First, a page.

US President Donald Trump, the self-proclaimed ‘master of the deal’ lived up to that title over the weekend.
Having demonstrated he was serious and able to impose damaging tariffs on all Chinese exports into the US over the course of 2018, the Chinese finally blinked.
Trump and top US officials say a new trade truce with China will bring structural changes to Beijing’s economic policies, to lower tariffs, lower non-tariff barriers and open the market for US companies.
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Trump and Xi declared a truce
On Saturday, Trump and Chinese President Xi Jinping declared a truce amid months of boiling trade tensions, agreeing to hold off on new tariffs while sitting down for a meal together in Argentina.
In a tweet, Trump on Sunday said china had agreed to cut import levies on American made cars, as reported by RAW.
And on Monday, Trump tweeted:
‘My meeting in Argentina with President Xi of China was an extraordinary one. Relations with China have taken a BIG leap forward! Very good things will happen’.
Chinese regulators didn’t respond to calls for comments on Trump’s car tariffs tweet. Both countries failed to mentioned car tariffs in official read-outs of the Trump–Xi meeting.
After the weekend, the US has agreed not to raise tariffs further effective 1 January. China matched the deal, by agreeing to immediately purchase more products from US farmers. This agreement took place over dinner spanning two and half hours.
The ceasefire strengthened global markets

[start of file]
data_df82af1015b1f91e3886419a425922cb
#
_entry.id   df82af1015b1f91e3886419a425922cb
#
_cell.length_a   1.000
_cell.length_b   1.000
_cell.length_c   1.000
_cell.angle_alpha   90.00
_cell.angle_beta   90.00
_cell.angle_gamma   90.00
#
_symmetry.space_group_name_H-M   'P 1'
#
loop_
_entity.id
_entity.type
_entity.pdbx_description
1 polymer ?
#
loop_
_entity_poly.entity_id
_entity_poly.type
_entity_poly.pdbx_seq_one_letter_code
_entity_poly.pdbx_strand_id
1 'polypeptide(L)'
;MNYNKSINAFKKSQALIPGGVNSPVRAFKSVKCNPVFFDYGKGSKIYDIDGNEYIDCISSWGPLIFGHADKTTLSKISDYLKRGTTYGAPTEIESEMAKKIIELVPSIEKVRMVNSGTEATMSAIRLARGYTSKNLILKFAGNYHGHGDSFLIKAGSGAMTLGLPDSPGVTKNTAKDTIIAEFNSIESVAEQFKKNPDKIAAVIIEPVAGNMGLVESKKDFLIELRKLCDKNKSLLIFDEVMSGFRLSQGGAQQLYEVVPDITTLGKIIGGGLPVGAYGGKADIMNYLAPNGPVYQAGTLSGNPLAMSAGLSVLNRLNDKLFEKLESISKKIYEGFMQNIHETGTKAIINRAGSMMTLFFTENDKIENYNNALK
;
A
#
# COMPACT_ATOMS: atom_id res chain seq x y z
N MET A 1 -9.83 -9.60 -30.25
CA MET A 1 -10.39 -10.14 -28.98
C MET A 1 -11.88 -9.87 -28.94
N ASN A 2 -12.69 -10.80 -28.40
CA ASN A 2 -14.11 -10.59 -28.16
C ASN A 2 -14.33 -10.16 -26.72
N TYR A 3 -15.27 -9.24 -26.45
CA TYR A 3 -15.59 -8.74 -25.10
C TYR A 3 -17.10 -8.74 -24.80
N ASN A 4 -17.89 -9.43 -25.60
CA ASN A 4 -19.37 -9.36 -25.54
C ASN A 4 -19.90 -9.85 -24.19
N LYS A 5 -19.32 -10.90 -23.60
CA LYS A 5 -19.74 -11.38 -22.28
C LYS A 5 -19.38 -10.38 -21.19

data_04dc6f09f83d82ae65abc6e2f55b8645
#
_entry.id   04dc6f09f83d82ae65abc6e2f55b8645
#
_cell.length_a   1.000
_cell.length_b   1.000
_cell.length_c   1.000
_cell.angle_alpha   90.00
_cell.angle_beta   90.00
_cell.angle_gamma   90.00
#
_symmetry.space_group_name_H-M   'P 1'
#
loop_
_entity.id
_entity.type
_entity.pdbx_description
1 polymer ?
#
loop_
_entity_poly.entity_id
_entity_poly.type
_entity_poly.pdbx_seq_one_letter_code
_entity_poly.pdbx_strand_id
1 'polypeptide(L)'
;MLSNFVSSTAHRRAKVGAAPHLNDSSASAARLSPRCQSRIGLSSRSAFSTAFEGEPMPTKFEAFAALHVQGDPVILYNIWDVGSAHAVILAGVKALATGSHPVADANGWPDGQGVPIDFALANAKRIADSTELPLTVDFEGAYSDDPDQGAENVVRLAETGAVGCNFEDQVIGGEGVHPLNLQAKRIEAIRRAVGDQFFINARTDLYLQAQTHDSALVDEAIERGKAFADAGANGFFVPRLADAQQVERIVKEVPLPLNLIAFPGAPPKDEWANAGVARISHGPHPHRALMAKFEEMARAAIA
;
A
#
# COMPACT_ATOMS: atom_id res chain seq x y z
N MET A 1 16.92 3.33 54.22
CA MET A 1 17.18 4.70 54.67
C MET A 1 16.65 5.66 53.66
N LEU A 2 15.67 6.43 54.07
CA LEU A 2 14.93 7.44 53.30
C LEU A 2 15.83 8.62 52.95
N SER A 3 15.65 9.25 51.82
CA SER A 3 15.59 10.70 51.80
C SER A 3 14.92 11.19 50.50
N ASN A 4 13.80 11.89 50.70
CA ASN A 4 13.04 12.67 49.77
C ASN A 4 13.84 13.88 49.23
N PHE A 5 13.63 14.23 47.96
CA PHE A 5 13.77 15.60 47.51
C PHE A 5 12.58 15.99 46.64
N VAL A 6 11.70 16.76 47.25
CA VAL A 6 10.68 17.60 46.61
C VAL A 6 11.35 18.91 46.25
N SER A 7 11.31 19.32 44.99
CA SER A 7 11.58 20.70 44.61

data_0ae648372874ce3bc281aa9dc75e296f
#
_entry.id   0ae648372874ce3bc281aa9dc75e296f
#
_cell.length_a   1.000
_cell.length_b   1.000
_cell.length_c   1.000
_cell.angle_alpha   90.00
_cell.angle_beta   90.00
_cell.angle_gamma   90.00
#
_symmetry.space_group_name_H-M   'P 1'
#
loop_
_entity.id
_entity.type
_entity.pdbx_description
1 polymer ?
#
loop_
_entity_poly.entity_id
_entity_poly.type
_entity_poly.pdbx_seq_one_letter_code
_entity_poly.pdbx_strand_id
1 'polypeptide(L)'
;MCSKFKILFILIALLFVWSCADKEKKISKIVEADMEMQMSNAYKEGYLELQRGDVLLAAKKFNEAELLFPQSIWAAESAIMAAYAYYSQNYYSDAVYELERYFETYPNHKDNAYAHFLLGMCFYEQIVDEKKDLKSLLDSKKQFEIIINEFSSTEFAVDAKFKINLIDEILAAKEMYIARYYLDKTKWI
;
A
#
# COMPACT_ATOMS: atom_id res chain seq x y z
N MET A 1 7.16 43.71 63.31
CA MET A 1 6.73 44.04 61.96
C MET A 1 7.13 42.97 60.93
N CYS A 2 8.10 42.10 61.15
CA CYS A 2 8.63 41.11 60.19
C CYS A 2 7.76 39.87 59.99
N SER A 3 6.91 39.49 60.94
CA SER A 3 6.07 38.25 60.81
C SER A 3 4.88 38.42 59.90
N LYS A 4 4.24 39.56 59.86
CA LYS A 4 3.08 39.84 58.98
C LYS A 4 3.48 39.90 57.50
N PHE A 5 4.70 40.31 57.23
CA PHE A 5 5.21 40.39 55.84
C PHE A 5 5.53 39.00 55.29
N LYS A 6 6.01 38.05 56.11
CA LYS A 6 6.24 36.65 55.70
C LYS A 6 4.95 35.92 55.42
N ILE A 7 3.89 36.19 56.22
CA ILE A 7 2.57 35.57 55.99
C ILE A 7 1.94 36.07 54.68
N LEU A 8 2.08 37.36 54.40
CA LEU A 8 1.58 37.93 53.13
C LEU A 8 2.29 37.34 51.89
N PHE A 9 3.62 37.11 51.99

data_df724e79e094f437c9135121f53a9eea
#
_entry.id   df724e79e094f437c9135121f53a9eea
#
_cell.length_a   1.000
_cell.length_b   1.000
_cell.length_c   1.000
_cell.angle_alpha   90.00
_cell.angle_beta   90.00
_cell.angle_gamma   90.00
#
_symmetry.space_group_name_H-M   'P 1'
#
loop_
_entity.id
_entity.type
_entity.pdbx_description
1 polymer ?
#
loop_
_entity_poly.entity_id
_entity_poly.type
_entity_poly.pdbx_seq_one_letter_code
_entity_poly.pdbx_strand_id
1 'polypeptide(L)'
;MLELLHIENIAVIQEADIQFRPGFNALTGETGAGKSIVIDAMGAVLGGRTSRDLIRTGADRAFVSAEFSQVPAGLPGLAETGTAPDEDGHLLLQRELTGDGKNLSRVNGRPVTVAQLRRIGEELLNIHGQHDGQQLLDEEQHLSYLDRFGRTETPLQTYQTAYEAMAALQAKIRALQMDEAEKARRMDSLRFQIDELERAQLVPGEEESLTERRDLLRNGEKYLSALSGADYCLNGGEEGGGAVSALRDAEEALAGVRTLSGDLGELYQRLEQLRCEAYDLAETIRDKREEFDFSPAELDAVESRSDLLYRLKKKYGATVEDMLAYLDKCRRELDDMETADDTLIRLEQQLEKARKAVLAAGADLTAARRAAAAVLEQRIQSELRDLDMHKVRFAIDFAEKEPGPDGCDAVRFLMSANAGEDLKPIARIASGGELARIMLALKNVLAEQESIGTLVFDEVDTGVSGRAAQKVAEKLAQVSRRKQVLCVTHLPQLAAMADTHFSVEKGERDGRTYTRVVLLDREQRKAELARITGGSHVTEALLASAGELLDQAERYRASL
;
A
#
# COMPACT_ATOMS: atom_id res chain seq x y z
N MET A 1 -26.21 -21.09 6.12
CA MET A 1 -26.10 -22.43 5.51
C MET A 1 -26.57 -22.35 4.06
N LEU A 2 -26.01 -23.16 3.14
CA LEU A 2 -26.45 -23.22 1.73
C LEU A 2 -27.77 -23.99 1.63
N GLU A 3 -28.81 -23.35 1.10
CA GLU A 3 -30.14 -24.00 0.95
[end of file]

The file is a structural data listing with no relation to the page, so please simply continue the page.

Negotiations will continue over the next 90 days to resolve issues of concern made by the US over intellectual property protection, non-tariff trade barriers and cyber theft, according to RAW.
There was a noticeable difference in discussions at Buenos Aires with Chinese officials according to US Treasury Secretary Steven Mnuchin, as President Xi put forth a clear commitment to open China’s markets to US companies.
‘This is the first time that we have a commitment from them that this will be a real agreement,’ Mnuchin told CNBC television, adding that the administration would know ‘very quickly’ whether a deal can be documented.
‘We absolutely need something concrete over these 90 days,’ Mnuchin added.
‘This is not going to be something where there’s just soft commitments that get kicked down the road.’
The ceasefire strengthened Monday’s global markets with stocks climbing almost 1%. While negotiations with China are set to be driven by an ‘inclusive team’ of administration officials. Trump is at the forefront along with other cabinet officials, as well as himself Mnuchin said.
In a change from past practices, White House trade adviser Peter Navarro said that talks would be led by US Trade Representative Robert Lighthizer, and not Mnuchin, who had a lead role.
The remaining 10% tariffs on US$200 billion (AU$271 billion) worth of Chinese goods would be upped to 25% if no deal is reached within 90 days, in move that is heating the global economy to boiling point.
At Beijing, Chinese Foreign Ministry spokesman Geng Shuang echoed comments made from the government’s top diplomat State Councillor Wang Yi who on Saturday, said the ultimate goal was the lifting of all tariffs, as reported by RAW.
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